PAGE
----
“I hope to lead Scotland to independence,” Sturgeon told the BBC’s Andrew Marr on Sunday, adding that it would be “absurd and completely outrageous” for the Conservative government in London to go to court to block an independence referendum – a likely outcome if the Scottish Parliament in Holyrood passes its own legislation to hold an independence vote and Westminster disagrees.
Sturgeon has long banged the drum of independence, and has been rebuffed in recent years by both Prime Minister Boris Johnson and his predecessor, Theresa May. However, Sturgeon was celebrating victory on Sunday. While her Scottish National Party (SNP) fell one seat short (64 out of 129) of winning an overall majority in the country’s parliamentary elections, the pro-independence Scottish Greens picked up eight seats, meaning a majority of MSPs now support a second independence vote.
Sturgeon told Marr that she would move on independence after Scotland had dealt with the coronavirus pandemic. A day earlier, she appealed to her supporters to “patiently persuade our fellow citizens” of the case for an independent Scotland.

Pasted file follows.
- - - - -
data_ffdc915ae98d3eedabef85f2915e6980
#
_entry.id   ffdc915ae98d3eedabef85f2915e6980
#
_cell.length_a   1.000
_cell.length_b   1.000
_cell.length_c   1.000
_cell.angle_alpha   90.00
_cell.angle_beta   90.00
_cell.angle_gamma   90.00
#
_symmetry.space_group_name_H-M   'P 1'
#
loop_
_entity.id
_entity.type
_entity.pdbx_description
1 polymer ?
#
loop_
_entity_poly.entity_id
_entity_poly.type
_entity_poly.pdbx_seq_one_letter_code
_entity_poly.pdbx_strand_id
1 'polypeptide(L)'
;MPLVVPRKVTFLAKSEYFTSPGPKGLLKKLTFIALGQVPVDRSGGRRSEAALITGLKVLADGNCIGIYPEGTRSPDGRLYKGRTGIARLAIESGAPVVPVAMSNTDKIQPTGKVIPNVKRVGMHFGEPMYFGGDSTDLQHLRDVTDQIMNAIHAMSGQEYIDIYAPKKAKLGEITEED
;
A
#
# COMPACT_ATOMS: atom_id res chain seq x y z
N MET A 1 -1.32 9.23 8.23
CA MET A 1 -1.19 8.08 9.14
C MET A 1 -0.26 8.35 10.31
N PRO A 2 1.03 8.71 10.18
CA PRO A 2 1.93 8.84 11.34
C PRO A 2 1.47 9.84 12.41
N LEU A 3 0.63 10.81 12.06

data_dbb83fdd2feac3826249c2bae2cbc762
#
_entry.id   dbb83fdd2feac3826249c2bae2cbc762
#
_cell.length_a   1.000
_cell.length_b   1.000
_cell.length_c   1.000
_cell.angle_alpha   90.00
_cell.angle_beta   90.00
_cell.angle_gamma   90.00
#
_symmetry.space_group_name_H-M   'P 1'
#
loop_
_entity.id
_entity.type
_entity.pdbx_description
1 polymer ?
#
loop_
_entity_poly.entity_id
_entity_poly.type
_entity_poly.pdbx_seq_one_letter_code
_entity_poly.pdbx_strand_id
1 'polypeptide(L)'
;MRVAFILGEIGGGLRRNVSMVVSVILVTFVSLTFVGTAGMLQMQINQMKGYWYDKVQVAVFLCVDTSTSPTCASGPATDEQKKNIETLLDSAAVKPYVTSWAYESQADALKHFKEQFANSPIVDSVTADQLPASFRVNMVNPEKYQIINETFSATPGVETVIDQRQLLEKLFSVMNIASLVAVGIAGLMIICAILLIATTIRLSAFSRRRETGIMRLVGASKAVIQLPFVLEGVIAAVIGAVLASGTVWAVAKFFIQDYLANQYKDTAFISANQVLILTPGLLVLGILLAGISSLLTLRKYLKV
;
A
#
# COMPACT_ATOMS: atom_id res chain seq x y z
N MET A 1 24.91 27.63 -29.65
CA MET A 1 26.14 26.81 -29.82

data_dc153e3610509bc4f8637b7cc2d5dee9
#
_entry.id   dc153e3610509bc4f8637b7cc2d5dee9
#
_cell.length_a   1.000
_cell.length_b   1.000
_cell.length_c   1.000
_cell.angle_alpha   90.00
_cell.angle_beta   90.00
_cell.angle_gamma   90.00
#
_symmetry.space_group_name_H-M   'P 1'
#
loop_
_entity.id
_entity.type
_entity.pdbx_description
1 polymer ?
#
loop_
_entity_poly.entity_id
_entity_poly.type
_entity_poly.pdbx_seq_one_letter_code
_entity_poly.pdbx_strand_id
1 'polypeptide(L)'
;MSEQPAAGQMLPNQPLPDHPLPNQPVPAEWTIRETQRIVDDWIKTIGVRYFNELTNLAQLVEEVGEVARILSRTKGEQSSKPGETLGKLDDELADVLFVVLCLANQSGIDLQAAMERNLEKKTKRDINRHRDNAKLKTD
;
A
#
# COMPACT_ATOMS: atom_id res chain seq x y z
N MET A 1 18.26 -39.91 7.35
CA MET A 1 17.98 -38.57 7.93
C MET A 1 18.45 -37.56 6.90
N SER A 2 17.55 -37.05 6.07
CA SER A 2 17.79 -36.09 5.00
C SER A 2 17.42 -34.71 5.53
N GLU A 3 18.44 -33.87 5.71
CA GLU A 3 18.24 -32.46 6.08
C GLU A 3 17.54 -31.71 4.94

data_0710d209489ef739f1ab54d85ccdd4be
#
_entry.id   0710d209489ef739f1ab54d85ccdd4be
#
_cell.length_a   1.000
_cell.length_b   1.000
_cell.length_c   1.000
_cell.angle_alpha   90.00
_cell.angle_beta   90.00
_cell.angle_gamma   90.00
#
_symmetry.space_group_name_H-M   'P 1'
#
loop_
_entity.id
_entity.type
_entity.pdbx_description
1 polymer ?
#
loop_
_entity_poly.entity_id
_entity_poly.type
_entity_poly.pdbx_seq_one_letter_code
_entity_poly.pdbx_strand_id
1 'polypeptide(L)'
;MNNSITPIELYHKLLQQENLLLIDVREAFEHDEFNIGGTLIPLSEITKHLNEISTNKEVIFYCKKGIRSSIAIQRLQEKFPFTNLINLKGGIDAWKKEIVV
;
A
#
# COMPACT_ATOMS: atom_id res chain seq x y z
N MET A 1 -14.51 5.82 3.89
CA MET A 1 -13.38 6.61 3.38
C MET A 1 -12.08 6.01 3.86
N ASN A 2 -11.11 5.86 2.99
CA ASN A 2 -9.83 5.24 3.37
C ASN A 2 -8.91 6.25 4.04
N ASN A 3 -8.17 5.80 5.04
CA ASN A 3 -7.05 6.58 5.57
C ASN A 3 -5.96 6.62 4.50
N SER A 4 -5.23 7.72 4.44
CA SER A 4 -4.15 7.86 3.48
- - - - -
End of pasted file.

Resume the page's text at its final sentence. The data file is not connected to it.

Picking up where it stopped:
Alex Salmond likely knows a few things about patience. Salmond led the SNP before Sturgeon, and negotiated the failed 2014 independence referendum with then-Prime Minister David Cameron. Though Scottish voters rejected independence 55-45%, Salmond told RT on Sunday that even getting to 45% was a laudable achievement for his side.
“Support for Scottish independence was less than 30%” when Salmond began negotiations with Cameron in 2012, he explained. “During the referendum process it increased to 45%. Now in this election, support for Scottish independence is over 50%.”
“If we have a referendum, by arguing and articulating why independence would be good for Scotland, then we can increase that support much further.”
Citing Sturgeon’s electoral success, Salmond declared that the first minister should now “strike while the iron is hot,” and capitalize on her new pro-independence mandate. However, he insisted that she should prepare a strategy for when Westminster inevitably blocks a referendum, to “make sure that the London government backs down.”
What that strategy will look like is anybody’s guess. Prime Minister Boris Johnson has given no indication that he will allow a second referendum. Speaking to the Telegraph on Friday, Johnson said that holding another referendum would be “irresponsible and reckless,” adding “my impression was that [the SNP] moved away from the idea of a referendum, and I think very wisely.” The same day, Sturgeon told ITV that Johnson will “have to go to the Supreme Court to challenge it [the possible referendum].”
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